State-of-the-art metal surface preparations for adhesive bonding consist primarily of anodizing or etching processes using strong acids or bases that rely on mechanical interactions for improved adhesion. These processes typically utilize hexavalent chromium and generate contaminated wastewater during rinsing. The surface preparations are followed by application of a chromated bond primer that can also contain high levels of volatile organic compounds (VOCs). Specific waterborne sol-gel chemistry, now commercially available, was developed under SERDP projects WP-130 and WP-1113. No-rinse processes utilizing sol-gel formulations were developed and optimized in the laboratory, demonstrating excellent adhesion via chemical bonding. The objective of this ESTCP project was to validate and demonstrate these high-performance sol-gel surface preparations that are environmentally friendly as well as simple and inexpensive to perform.

Technology Description

Sol-gel coatings act as an interface between the metal substrate and the polymer-based adhesive or primer. The molecules in the sol-gel solution contain certain functionalities that chemically bond to the polymer and other functionalities that are attracted to the metal substrate. This direct chemical bonding mechanism results in superior adhesion that, in turn, helps the treated surface resist moisture attack and achieve long-term durability.

This project addressed surface preparation for adhesive bonding of aluminum, titanium, and steel substrates. The emphasis was on defining tolerances for the steps involved in sol-gel processing under real-world constraints to support implementation in a variety of applications. Processes using simple abrasion techniques, grit-blast pretreatment, and those used in conjunction with and without waterborne primer were included. Demonstrations of several sol-gel processes were conducted for Air Force, Navy, and Army depot- and field-level applications. To support transition of this technology, processing steps were refined as necessary, data was generated to facilitate end-user implementation, and procedures and savings were documented.

Demonstration Results

The sol-gel technology was demonstrated for F/A-18, CH-46, and C-5 aircraft applications. In each of these demonstrations, sol-gel was proven to be an effective alternative, with tests showing sol-gel bond performance to be as good as or better than the performance of existing surface preparation methods. The demonstrations verified that the sol-gel technology was feasible and could be implemented at maintenance facilities across DoD for a wide variety of adhesive bonding applications with significant cost savings.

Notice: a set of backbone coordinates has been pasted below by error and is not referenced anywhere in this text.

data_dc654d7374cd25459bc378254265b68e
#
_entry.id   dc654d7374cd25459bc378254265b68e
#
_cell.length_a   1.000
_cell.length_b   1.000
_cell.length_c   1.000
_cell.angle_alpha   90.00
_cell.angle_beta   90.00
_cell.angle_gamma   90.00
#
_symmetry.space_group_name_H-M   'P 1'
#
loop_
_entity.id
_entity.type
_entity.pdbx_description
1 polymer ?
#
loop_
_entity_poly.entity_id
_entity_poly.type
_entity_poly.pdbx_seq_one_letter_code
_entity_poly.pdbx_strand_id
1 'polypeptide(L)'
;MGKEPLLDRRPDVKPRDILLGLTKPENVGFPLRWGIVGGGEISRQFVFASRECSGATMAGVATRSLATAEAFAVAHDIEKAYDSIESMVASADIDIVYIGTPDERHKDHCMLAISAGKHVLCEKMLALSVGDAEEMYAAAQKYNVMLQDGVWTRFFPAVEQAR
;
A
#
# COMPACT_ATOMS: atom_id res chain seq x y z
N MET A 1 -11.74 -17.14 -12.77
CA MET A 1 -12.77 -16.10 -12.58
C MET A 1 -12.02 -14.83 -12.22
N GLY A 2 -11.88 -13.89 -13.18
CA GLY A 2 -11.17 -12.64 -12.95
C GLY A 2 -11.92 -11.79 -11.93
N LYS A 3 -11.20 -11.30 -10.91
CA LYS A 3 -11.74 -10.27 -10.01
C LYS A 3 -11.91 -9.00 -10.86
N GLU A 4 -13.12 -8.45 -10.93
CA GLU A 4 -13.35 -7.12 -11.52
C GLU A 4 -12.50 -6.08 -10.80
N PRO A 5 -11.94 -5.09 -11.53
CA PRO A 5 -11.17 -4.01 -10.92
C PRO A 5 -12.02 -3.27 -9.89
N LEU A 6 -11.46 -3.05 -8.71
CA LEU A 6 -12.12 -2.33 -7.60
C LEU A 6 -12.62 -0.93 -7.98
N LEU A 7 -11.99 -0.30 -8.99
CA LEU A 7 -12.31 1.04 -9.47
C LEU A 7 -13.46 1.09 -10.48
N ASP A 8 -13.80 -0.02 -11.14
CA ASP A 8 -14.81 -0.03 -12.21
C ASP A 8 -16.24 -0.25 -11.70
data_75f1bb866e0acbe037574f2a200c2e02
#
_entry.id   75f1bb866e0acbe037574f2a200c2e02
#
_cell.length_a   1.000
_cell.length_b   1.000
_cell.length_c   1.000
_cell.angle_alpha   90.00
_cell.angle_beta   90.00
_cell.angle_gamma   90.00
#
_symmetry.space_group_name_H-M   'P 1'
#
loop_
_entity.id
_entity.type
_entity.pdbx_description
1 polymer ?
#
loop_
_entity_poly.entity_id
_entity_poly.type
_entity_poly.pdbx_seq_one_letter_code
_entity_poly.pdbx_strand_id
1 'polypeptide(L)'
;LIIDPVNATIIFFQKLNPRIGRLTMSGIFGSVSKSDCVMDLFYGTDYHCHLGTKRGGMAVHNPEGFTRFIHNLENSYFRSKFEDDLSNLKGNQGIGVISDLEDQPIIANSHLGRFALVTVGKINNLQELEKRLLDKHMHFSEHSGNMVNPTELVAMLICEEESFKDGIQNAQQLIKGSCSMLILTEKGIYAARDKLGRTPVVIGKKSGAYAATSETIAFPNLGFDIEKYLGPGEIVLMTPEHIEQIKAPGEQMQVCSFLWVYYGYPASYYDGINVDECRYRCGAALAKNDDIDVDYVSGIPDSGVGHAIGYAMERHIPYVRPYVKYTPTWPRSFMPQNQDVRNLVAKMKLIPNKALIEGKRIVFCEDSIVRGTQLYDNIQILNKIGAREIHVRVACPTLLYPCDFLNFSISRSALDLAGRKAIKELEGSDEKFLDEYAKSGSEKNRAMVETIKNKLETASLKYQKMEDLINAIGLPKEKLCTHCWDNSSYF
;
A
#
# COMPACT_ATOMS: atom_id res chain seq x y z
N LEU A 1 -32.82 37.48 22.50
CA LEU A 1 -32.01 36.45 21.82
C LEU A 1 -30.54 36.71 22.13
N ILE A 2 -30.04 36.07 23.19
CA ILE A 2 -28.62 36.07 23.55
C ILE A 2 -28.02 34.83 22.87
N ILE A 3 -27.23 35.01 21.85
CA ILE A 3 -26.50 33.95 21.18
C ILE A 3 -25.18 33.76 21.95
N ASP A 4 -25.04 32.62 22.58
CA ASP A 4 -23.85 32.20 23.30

Implementation Issues

The unique sol-gel solution developed through SERDP and demonstrated under ESTCP is commercially available as AC-130 from AC Tech in Garden Grove, California. The sol-gel technology is applicable to many weapons systems, not only in the Services but also with original equipment manufacturers (OEM), and implementation provides substantial environmental and cost benefits. Using sol-gel instead of the current surface preparation process, DoD will decrease hexavalent chromium exposure, VOC emissions, and generation of hazardous wastes. Because the sol-gel process is faster than existing technologies, repairs are performed more rapidly—increasing throughput at maintenance facilities and decreasing equipment downtime. This streamlining translates to substantial cost savings. It is estimated that sol-gel surface preparation is resulting in an annual savings of $660,000 for C-5 aircraft depot-level bonding applications. For CH-46 aircraft repair, estimates show a cost avoidance of $300,000 per year over a 10-year period. A similar cost avoidance would be realized on the F/A-18 for bonded repairs, and F/A-18 horizontal stabilizer applications have already produced substantial payoffs.